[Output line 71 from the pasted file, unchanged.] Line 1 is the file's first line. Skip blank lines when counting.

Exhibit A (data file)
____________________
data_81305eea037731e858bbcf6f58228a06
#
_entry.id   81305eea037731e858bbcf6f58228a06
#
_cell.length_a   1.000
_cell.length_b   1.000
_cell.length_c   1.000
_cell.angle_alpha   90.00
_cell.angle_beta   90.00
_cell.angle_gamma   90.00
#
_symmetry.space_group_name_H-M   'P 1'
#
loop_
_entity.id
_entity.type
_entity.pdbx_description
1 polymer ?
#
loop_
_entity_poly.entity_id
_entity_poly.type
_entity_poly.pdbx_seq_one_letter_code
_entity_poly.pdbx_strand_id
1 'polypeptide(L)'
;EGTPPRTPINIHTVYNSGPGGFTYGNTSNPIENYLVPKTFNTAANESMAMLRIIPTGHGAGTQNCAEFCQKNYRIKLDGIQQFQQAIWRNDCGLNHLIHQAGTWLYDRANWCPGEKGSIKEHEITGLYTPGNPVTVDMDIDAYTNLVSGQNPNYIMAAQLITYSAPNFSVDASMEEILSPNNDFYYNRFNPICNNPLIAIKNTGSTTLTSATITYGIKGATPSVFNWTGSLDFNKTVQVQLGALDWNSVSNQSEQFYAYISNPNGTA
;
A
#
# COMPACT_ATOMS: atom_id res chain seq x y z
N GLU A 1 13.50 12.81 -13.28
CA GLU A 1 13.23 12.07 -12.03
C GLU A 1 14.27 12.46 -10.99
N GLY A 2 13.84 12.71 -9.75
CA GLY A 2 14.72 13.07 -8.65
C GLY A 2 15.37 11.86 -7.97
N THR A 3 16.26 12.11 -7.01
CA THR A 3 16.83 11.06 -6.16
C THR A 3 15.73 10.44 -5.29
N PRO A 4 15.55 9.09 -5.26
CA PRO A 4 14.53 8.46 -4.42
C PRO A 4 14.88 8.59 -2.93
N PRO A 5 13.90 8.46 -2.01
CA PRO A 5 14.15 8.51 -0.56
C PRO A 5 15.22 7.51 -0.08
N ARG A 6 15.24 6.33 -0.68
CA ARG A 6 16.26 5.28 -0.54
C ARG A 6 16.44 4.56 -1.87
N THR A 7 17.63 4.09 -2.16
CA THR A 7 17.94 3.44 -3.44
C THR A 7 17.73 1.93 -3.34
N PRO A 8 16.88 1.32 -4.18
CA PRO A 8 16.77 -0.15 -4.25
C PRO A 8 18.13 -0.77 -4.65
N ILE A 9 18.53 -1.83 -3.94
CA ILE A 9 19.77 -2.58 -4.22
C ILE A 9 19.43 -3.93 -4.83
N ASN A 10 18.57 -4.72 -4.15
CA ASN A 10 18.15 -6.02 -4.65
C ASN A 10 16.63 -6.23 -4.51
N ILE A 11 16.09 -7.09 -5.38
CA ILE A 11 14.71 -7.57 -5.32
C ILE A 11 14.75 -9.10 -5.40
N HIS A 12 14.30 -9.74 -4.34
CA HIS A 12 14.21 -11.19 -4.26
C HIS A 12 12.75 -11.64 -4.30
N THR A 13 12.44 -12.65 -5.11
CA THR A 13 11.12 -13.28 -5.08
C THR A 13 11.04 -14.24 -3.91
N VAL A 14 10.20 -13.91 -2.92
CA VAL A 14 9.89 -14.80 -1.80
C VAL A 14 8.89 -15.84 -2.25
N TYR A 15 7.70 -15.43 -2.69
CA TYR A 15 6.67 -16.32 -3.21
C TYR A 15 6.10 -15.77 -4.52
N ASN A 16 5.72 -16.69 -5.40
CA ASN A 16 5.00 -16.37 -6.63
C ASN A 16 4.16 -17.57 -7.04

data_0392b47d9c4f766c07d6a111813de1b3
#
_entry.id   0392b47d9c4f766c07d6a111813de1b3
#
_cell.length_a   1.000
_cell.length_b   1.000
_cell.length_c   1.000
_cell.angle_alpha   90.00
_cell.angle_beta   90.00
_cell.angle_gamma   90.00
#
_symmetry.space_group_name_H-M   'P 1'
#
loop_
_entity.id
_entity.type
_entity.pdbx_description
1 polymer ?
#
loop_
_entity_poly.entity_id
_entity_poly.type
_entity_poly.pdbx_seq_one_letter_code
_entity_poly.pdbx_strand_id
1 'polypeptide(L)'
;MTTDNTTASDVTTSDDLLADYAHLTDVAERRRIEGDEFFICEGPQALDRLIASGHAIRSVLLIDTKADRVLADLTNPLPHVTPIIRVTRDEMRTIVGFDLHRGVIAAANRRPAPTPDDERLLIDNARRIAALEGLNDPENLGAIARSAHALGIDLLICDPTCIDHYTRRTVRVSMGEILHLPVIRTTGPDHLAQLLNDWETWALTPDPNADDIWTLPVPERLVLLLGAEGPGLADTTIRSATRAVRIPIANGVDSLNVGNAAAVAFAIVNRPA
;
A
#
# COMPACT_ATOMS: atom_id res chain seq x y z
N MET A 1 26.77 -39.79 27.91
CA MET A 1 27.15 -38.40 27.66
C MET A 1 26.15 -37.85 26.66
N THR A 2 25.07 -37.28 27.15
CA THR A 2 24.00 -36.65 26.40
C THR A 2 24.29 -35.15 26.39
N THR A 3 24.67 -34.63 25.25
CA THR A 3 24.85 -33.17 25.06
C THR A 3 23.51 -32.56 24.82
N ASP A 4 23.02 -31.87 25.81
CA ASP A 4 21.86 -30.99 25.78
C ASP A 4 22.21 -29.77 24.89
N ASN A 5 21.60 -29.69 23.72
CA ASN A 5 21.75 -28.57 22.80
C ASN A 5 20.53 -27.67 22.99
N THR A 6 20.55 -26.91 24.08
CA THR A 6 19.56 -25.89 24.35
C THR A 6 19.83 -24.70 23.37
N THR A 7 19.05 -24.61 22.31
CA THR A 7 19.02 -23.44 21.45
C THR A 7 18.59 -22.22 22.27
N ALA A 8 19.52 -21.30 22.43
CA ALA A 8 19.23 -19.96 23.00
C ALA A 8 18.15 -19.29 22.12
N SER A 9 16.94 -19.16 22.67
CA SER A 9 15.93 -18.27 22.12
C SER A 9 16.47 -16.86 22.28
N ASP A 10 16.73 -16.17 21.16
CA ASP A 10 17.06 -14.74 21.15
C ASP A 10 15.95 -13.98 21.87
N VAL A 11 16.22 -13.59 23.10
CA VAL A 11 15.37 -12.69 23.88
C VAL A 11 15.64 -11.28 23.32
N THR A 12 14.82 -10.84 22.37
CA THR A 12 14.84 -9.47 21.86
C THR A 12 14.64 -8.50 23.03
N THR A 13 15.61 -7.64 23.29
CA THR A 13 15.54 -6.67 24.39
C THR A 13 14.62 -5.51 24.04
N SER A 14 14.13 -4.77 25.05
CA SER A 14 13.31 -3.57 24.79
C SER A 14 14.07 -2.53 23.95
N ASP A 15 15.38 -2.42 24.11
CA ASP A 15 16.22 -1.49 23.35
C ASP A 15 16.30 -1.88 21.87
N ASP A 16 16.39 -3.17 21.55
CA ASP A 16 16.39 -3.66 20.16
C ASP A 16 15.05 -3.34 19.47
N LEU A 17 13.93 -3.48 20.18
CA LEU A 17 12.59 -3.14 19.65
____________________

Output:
CA VAL A 14 9.89 -14.80 -1.80